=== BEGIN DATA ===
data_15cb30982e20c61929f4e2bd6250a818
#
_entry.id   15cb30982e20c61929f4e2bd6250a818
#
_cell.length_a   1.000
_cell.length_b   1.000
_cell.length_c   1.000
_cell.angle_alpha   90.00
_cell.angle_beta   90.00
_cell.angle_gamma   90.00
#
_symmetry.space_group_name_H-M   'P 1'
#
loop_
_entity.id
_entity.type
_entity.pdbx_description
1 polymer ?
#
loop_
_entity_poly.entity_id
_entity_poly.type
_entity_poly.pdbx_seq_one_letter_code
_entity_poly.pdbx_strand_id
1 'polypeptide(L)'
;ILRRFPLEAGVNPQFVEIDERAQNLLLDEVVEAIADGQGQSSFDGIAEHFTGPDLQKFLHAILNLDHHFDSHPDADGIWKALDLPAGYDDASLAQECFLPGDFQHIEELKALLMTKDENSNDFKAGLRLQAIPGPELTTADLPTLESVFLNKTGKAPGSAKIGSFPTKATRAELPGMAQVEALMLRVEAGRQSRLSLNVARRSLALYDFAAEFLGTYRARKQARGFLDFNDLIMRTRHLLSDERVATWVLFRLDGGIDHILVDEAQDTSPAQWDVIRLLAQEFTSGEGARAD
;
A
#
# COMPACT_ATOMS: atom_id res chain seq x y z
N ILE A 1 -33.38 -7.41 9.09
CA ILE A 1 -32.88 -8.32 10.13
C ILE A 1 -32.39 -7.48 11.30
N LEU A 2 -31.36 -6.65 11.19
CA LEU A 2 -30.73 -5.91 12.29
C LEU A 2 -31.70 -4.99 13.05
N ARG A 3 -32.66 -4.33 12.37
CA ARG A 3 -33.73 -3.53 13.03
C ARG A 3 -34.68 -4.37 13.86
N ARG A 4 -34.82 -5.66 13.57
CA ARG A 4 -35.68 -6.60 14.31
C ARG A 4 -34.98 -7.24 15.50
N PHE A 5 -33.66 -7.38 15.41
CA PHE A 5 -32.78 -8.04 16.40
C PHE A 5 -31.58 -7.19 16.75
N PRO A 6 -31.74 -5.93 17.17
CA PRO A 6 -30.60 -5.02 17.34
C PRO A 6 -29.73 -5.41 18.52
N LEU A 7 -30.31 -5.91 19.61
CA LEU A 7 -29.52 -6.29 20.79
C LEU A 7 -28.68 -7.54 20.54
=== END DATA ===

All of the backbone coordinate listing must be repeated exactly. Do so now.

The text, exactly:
data_15cb30982e20c61929f4e2bd6250a818
#
_entry.id   15cb30982e20c61929f4e2bd6250a818
#
_cell.length_a   1.000
_cell.length_b   1.000
_cell.length_c   1.000
_cell.angle_alpha   90.00
_cell.angle_beta   90.00
_cell.angle_gamma   90.00
#
_symmetry.space_group_name_H-M   'P 1'
#
loop_
_entity.id
_entity.type
_entity.pdbx_description
1 polymer ?
#
loop_
_entity_poly.entity_id
_entity_poly.type
_entity_poly.pdbx_seq_one_letter_code
_entity_poly.pdbx_strand_id
1 'polypeptide(L)'
;ILRRFPLEAGVNPQFVEIDERAQNLLLDEVVEAIADGQGQSSFDGIAEHFTGPDLQKFLHAILNLDHHFDSHPDADGIWKALDLPAGYDDASLAQECFLPGDFQHIEELKALLMTKDENSNDFKAGLRLQAIPGPELTTADLPTLESVFLNKTGKAPGSAKIGSFPTKATRAELPGMAQVEALMLRVEAGRQSRLSLNVARRSLALYDFAAEFLGTYRARKQARGFLDFNDLIMRTRHLLSDERVATWVLFRLDGGIDHILVDEAQDTSPAQWDVIRLLAQEFTSGEGARAD
;
A
#
# COMPACT_ATOMS: atom_id res chain seq x y z
N ILE A 1 -33.38 -7.41 9.09
CA ILE A 1 -32.88 -8.32 10.13
C ILE A 1 -32.39 -7.48 11.30
N LEU A 2 -31.36 -6.65 11.19
CA LEU A 2 -30.73 -5.91 12.29
C LEU A 2 -31.70 -4.99 13.05
N ARG A 3 -32.66 -4.33 12.37
CA ARG A 3 -33.73 -3.53 13.03
C ARG A 3 -34.68 -4.37 13.86
N ARG A 4 -34.82 -5.66 13.57
CA ARG A 4 -35.68 -6.60 14.31
C ARG A 4 -34.98 -7.24 15.50
N PHE A 5 -33.66 -7.38 15.41
CA PHE A 5 -32.78 -8.04 16.40
C PHE A 5 -31.58 -7.19 16.75
N PRO A 6 -31.74 -5.93 17.17
CA PRO A 6 -30.60 -5.02 17.34
C PRO A 6 -29.73 -5.41 18.52
N LEU A 7 -30.31 -5.91 19.61
CA LEU A 7 -29.52 -6.29 20.79
C LEU A 7 -28.68 -7.54 20.54